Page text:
2021-04-15 GENERAL HOUSE

Kintsugi – A reflection written by Br. Óscar Martín Vicario, General Councillor

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Something I was not told when I started my time as Provincial, a few years ago, was that I would have to accompany many brothers in hospital, through their crises, in their moments of weakness, and even in preparing for death (I had to say goodbye to forty-eight brothers in six years). I must admit that it was a tough experience. More than once, to my surprise, I was filled with a feeling of powerlessness and tears flowed.

Yet, at the same time, it was a privilege and a grace. The names of many of those brothers will stay with me forever, especially those whose loss was most painful, such as Miguel, César, Antonio, Augustine, Carmelo… Sharing their pain and suffering, their fear and farewells was an exercise in presence, patience, compassion, listening and a lot of learning. I thank God today for the privilege of these encounters.

“He showed them his wounds”

These memories have come flooding back these days, as I read the beautiful post-Easter stories, in which the question of the identity of the risen one is repeatedly asked, and which underscore the desire of Jesus’ followers to demonstrate that the person they met face to face was really Jesus. One of the means used to describe their experience was that Jesus “showed them his wounds” (John 20:20), to dispel any disbelief.

The phrase, I admit, has made me wince when I meditated on it these days: “He showed them his wounds”. How beautiful is this paradox, speaking of the risen triumphant One! He did not first show them his miracles, or his strength, or his might. He did not summon them to a mystical and magical place, or to the temple, but to the everyday life of Galilee. He did not reveal his identity to them with rational arguments… He only “showed them his wounds”.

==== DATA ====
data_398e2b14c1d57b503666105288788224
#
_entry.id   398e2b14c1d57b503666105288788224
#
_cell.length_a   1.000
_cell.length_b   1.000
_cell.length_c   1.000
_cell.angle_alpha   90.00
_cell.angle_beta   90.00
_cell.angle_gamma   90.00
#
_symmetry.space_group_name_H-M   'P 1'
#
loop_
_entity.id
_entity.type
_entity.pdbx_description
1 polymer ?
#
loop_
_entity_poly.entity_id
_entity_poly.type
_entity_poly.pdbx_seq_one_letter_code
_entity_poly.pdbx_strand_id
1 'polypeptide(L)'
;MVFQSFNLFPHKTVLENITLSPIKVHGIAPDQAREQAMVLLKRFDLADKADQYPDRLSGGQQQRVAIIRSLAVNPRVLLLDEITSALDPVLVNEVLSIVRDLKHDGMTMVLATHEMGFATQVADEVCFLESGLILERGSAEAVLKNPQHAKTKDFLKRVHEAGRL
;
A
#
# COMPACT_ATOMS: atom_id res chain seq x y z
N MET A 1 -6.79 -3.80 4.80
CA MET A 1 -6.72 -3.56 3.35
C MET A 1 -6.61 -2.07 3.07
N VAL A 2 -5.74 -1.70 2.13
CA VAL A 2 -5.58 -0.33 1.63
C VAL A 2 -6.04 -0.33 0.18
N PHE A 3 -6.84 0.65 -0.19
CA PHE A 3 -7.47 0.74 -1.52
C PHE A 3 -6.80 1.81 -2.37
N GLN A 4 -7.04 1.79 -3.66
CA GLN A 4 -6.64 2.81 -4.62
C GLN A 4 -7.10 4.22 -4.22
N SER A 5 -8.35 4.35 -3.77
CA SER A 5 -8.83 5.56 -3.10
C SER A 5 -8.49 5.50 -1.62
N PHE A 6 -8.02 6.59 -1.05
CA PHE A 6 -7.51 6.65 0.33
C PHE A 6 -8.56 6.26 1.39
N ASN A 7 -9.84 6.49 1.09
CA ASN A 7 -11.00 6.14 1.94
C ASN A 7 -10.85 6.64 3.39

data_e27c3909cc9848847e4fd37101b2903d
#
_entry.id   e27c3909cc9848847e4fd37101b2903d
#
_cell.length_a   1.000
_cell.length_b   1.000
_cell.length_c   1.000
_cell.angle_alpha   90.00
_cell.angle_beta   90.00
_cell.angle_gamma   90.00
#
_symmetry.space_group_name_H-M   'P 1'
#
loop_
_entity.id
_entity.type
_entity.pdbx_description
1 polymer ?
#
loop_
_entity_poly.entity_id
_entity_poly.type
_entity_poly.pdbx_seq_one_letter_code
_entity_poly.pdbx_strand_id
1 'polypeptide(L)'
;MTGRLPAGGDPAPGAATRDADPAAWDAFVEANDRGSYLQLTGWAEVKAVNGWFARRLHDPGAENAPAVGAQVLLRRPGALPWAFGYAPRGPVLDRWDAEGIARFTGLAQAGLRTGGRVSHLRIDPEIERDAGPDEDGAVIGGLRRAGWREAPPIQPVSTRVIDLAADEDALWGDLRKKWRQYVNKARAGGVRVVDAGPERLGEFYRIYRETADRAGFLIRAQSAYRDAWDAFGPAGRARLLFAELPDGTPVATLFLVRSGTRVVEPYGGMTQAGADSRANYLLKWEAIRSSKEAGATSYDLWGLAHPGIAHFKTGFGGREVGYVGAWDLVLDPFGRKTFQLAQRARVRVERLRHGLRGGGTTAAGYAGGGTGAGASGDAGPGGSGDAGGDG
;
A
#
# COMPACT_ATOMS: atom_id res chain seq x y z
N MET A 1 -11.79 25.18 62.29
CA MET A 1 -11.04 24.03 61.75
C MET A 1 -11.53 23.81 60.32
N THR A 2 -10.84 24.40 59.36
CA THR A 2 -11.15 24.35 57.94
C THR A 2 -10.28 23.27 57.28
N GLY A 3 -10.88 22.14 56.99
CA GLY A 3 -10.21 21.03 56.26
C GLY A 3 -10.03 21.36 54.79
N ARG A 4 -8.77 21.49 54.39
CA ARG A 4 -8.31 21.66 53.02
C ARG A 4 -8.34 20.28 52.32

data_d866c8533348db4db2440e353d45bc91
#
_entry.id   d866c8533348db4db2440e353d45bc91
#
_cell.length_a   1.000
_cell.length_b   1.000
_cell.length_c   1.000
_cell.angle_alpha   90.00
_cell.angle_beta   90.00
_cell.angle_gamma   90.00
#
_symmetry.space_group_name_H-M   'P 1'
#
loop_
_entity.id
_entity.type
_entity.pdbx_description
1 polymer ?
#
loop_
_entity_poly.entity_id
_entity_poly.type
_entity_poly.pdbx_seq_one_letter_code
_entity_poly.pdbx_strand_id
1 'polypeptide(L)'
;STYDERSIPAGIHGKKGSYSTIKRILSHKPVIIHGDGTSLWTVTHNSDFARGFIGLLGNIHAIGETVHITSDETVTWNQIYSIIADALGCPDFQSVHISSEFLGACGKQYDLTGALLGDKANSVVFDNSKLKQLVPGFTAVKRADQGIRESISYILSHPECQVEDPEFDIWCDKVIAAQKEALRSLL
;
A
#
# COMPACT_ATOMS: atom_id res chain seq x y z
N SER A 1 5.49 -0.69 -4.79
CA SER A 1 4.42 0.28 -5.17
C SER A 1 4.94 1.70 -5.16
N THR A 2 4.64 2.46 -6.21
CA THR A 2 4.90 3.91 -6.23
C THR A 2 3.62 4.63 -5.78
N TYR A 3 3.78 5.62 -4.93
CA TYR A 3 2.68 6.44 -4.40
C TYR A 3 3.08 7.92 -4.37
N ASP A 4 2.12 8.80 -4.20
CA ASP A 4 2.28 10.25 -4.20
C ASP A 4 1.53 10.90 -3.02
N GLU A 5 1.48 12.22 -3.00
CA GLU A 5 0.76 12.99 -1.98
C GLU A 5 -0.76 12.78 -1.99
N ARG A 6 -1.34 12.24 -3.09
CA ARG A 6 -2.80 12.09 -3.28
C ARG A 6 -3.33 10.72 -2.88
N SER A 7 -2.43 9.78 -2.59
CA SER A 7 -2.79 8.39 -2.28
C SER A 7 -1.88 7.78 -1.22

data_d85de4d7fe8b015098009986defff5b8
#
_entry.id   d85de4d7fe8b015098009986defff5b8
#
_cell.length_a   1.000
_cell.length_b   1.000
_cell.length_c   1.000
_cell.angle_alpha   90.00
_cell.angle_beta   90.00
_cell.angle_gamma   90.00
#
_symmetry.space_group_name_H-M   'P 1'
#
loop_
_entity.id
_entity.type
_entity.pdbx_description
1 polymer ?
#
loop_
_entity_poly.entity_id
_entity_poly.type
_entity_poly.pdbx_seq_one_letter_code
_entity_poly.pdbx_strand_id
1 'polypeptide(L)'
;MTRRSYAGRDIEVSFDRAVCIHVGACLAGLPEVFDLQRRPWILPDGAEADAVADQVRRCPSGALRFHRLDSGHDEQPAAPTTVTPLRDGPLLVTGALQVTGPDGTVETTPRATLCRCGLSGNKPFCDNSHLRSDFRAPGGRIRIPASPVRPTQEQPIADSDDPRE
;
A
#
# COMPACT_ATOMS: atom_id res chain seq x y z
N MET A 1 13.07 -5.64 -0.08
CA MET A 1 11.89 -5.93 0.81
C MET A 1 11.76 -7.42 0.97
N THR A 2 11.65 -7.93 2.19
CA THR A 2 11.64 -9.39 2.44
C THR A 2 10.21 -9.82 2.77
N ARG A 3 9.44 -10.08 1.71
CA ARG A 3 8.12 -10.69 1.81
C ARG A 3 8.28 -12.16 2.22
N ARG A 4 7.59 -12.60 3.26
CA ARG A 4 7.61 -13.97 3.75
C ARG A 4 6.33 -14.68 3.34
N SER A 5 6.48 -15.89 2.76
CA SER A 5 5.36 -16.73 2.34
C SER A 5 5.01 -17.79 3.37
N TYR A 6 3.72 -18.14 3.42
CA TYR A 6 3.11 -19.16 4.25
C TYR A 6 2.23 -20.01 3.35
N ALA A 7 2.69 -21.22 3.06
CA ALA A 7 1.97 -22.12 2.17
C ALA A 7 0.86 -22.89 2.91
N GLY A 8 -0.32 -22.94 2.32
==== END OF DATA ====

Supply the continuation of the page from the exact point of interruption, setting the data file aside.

In times of bewilderment, of feeling vulnerable, this scene gets to me and raises questions. I, who am a person of strong character, with a tendency to be rather sure of myself and determined (at least “on the outside”), feel invited, at this stage of my life, to show my wounds, to let others see where and in what ways I am weak, to not hide my failures or hide my limits as I have sometimes done.  It is there, more than in my pride or my arrogance, where I hide (and yet show) who I really am, my real identity. To express our contemporary fragility, how inspiring and evocative is the image of a home or a house “without walls”, which is where I and all of us live these days (and about which an acquaintance from Valladolid, the biblical scholar Víctor Herrero, has recently written beautifully).

Yes, I have wounds. Yes, I have been afraid in the pandemic. Yes, my heart has been torn with the loss of people I know. Yes, I have been afraid of what would happen if I were infected. Yes, I live in worry for those I love. Yes, my faith is not strong enough to cope with all this. Yes, in this context, living in fraternity has become more difficult. Yes, I find it difficult to ask for help and say, “I’m in bad shape”, “I don’t understand”, “I’m in pain”… And, I must admit, I’m even surprised when I hear some people, in times like these, say “I’m very well”, “Everything’s fine for me”, “I’m doing great”. Well, I’m not.